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By columnist - TRB - Last Friday when twenty children and six adults were massacred by a mentally disturbed young man with a semi automatic rifle at an elementary school in Newtown Conn. - all of them six or seven years old - it was nearly impossible to be without an opinion of the incident. Everyone was, naturally, outraged. Most looked at it through a political lens - the stupidity of Congress in allowing the Assault Weapons Ban to lapse, the gun lobby's (NRA) insistence that they do so, the ever-increasing number of mass murders occurring in the U.S. and the apparent lack of political will to do anything about them. At times it seemed as though everyone was preaching to the choir. And that choir and those preachers were convinced that stricter gun laws were the answer.     

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But gun laws were not important to the parents and the various loved ones of the victims. Not this past week. They had other things to think about. Horrible things. Conversations with funeral home directors, availability of grave lots at the local burying ground, deciding the size and style and price of the casket in which to place forever the body of a beloved and cherished little girl - and most terrible, the final unspeakably awful moments of the life of their brother or sister or mother or neice, aunt, friend. Who could think about that?

All of the dead had received three to eleven bullets to their bodies from the muzzle of a .223 assault rifle similar to the type used by the police and military. The semi-automatic assault rifle with extended ammunition clip had been registered legally at the local police station and was in the hands last Friday of a deranged 20-year old man, who had begun the day by murdering his mother, who owned the weapon. He had shot her in the face. Moments later, arriving at the school, he forced his way in murdering the principal and the school psychologist, his first victims at the school. Then he murdered 4 teachers and 20 students. All of this occurred within ten minutes or less. He had the firepower.

His name is no longer relevant. He had been called "mentally disturbed" by "experts" many times. And yet here he was in Newtown, living with his mother, not receiving any help from a psycholgist, not having regular visits in an outpatient  program. No job. No friends. The police paint a picture of a young man sitting around the house, occasionally playing violent video games and sometimes appearing at the local target range with his mother, who apparently liked guns and enjoyed shooting them. He shot them too - at the target range.

Still, the shooter was basically on his own. Like so many people with emotional problems in the U.S., it was as if he had disappeared. He was invisible, so unknown and uncharted that even today, after committing one of the largest mass murders in U.S. history, authorities know practically nothing about him. The U.S closed its federally-funded hospitals for the mentally ill and defunded its outreach and out-patient programs for them back during the Carter Administration. The lack of even private insurance-funded programs for the mentally ill in the U.S. is astonishing. Many wind up in prison because there is no other place to put them. Countless others are homeless.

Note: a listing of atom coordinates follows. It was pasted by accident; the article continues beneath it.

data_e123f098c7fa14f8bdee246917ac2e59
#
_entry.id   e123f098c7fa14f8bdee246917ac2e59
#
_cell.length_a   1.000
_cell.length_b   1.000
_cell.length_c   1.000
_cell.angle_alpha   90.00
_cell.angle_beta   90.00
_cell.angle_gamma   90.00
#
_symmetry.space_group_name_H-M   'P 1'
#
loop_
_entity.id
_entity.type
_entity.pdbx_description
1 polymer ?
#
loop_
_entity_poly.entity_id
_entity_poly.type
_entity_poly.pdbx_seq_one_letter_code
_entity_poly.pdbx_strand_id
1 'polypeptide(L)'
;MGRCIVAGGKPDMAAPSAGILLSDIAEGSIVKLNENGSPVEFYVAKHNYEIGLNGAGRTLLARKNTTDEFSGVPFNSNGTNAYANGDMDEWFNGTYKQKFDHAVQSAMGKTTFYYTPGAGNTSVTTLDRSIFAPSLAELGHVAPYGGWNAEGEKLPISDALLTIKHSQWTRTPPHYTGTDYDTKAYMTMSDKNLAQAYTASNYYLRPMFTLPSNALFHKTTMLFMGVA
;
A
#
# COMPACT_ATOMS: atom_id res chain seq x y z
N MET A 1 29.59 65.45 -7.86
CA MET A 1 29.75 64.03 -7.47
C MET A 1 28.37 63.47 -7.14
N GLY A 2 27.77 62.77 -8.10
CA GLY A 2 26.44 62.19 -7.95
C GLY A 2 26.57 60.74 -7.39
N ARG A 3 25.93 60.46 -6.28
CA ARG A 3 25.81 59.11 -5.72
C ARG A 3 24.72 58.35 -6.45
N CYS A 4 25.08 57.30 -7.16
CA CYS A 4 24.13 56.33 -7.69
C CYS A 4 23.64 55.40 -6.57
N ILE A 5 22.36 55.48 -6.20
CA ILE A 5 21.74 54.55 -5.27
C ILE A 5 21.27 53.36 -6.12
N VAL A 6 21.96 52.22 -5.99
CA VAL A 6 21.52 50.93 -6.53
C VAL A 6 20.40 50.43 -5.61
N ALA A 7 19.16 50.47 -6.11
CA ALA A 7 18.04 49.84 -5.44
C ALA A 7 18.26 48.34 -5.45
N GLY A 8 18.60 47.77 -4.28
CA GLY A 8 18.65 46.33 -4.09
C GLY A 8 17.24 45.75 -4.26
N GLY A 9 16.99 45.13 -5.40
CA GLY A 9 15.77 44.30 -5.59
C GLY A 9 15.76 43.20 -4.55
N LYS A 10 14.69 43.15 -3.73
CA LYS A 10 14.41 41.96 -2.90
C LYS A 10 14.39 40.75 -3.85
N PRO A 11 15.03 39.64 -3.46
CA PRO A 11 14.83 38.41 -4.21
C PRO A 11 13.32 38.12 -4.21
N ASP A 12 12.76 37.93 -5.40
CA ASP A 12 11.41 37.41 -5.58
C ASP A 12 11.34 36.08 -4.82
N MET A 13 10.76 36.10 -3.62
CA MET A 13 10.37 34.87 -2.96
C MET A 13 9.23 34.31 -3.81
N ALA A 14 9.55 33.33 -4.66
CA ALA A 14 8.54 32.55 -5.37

Or they live with their parents. Or single parent. It is tough for these parents. They are simply not equipped or educated to deal with the needs of a mentally disturbed person. But when that person is your child, you try. Sometimes you fail. A significant number of the homeless are mentally ill young adults who have been thrown out of the house by their parents or a parent. Homeless shelter workers in several cities have complained that these younger homeless people "prey upon" the older homeless population, robbing them when they get the opportunity, or commiting acts of violence against them. Several years ago, The Boston Globe reported that local shelters were having problems with this increasingly younger population.

Still you have to wonder why the shooter's mother had so many (3) guns in the home. Perhaps she was totally unaware of the potential for violence her son posed. Taking him to the local target range where he could familiarize himself with the use of these weapons would indicate that she did not feel threatened by him. It just so happens however that young adulthood is a period when various forms of mental illness can either appear for the first time or worsen in their degree. This appears to have been the case in some other mass shootings. The mother might have seen this coming or feared violence recently. We might never know.    

So this isn't only a story about weapons technology and the gun lobby, about the design of more lethal bullets, about politicians who would rather not talk about multiple gun shot victims at a movie theater, or a Congressperson shot in the head while speaking to her constituents, or the many school shootings over the past decades. It is also a story about drive-by shootings and the impact of more lethal weapons on crime. It is a story about the many thousands of gun deaths in the U.S. every year - far exceeding that of any other nation on this earth.

It is also a story about mental illness and a nation's failure to do anything to assist or even to identify the mentally ill among us. The shooter had at least been identified as mentally ill. But apparently not mentally ill enough to prevent him from using a local gun range for target practice.

For many this will remain a story about the 26 people who lost their lives last Friday at the Newtown Elementary School. The school principal. The school psychologist. The four teachers.

The twenty children.


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